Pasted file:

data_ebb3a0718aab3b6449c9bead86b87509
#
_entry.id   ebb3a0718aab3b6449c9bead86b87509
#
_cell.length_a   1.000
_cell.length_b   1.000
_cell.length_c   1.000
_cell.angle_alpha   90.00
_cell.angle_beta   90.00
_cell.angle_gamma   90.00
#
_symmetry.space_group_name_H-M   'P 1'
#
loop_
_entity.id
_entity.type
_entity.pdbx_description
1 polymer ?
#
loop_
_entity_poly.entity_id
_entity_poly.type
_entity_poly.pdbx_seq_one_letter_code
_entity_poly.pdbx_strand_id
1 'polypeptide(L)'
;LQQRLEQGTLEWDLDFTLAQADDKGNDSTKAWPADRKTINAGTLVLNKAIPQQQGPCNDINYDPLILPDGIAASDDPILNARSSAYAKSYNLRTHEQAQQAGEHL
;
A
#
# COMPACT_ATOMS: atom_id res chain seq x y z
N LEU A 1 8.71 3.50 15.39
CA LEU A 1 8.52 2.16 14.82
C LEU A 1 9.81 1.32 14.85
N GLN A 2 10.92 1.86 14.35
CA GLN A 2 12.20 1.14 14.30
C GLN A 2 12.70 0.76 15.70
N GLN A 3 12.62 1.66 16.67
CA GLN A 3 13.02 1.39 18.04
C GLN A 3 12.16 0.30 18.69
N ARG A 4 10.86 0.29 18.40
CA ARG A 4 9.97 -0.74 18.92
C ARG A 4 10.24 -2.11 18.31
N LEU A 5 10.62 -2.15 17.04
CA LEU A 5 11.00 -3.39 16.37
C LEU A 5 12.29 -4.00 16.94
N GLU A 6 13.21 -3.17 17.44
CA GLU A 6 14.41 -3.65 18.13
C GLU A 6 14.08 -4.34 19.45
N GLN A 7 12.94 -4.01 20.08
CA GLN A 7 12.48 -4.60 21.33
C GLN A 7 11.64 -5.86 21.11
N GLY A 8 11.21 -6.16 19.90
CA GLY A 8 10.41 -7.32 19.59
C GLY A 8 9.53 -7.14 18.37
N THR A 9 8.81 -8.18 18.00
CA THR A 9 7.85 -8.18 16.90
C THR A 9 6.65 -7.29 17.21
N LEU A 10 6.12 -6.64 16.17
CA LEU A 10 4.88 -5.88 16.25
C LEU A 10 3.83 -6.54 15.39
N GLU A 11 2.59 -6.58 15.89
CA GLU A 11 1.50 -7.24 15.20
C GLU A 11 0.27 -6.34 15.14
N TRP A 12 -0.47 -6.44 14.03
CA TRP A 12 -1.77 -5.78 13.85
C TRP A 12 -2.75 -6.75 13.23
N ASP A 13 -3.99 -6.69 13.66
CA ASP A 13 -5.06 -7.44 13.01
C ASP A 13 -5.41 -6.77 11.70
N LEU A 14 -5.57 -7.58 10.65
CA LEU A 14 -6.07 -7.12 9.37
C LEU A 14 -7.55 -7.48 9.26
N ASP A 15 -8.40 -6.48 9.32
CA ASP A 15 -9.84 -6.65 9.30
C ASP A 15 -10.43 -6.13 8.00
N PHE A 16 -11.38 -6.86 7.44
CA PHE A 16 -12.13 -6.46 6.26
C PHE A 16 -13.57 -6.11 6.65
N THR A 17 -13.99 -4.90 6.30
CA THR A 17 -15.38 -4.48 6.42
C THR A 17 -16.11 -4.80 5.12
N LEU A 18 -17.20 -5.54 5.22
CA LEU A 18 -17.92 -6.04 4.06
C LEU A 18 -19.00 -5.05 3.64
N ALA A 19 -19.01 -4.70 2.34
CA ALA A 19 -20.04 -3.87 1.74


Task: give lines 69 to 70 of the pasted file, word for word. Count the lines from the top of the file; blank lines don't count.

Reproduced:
C ASP A 13 -5.41 -6.77 11.70
N LEU A 14 -5.57 -7.58 10.65